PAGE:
Tuesday, 21 October 2014

Catching Up: Avignon and Henry V

Well, it's been a long time since my last blog - over three months in fact. I wrote my last blog from sunny Avignon in the height of the French summer; I am writing this one from a rather cold room on a dark and wet autumn afternoon in Berkshire. This is not an example of some kind of grand pathetic fallacy, however, the weather may have declined considerably in the last few months but my mood certainly has not! In truth, this has been one of the most productive and exciting periods of my career to date.

To return to where I left off - Avignon. To be honest, Avignon feels like a lifetime ago already and seems something of a dream. I can't quite believe that I spent half the summer working in the south of France, on a play in French, with a largely French team. But what an incredible opportunity for a young director this was. I have already written about how much I learnt from the rehearsal process but this was also the first time I had worked on a production that was to run for a full three weeks. As a result, I feel like I now have a much fuller understanding of how a piece of theatre develops over its run and the struggle to maintain both quality and freshness at the same time.

These challenges were inevitably heightened by the fact that this was essentially a one-man show - I say 'essentially' because it was really one actor and two musicians, and it is unfair on the musicians to term this as a one-man venture since their input was vital. But, much as the musicians shaped the play and communicated with Mark Antoine (the actor), it is not the same as having another human body on stage to talk to and receive fresh input from. This taught me the immense value of "Points of Concentration", or "Points of Focus" as I tend to call them. Giving an actor (or group of actors) a specific element of the play to focus on for that run really helps to keep it fresh. Assuming the rehearsal process has worked, the other elements won't be lost but, by focussing on just one specific element (i.e. the character's use of language or the use of the space), it prevents the actor from attempting to focus on everything (an impossibility) and allows the work done in the rehearsal room to take its own course on stage. This is something that I later utilised in Henry V rehearsals and intend to develop more in the future.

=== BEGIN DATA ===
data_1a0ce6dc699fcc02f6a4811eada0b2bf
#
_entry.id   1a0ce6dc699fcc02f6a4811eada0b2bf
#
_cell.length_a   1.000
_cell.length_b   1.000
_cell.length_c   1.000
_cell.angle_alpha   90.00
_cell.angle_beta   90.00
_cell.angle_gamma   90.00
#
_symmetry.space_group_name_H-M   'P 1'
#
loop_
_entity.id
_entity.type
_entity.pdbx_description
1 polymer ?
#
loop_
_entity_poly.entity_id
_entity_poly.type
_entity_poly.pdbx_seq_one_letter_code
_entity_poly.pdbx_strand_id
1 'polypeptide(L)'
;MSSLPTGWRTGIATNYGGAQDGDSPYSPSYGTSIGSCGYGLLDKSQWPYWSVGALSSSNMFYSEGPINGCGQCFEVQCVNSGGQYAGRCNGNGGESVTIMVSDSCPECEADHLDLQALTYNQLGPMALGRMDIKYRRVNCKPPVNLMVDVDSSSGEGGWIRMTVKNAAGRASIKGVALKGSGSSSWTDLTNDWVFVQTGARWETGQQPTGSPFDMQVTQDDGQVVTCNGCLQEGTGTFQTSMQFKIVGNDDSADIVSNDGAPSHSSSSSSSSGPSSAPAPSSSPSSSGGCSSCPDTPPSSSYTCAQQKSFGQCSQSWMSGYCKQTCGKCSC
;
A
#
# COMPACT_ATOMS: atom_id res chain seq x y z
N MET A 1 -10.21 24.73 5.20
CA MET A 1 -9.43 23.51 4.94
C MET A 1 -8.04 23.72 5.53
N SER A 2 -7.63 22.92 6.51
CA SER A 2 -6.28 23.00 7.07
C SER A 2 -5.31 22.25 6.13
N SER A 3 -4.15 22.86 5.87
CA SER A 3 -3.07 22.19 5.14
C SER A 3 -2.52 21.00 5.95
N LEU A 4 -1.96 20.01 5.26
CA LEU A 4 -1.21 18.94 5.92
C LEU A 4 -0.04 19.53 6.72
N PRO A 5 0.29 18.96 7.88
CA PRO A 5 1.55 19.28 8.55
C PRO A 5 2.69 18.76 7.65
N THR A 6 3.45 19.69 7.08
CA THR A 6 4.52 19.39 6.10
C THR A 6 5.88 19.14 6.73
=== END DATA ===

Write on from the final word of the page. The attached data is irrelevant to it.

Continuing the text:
On returning from France, I almost immediately started preparations for Henry V - a joint venture between my new company, Cyphers, and the King's Shakespeare Company, based at King's College London. This marked the beginning of our work at Cyphers to bridge the gap between student and professional theatre by providing apprentice-style opportunities for actors who are already undertaking a degree. If you're interested in my thoughts on this, take a look at my guest blog on A Younger Theatre that can be found here: http://www.ayoungertheatre.com/guest-blog-blurring-the-lines-between-student-and-professional/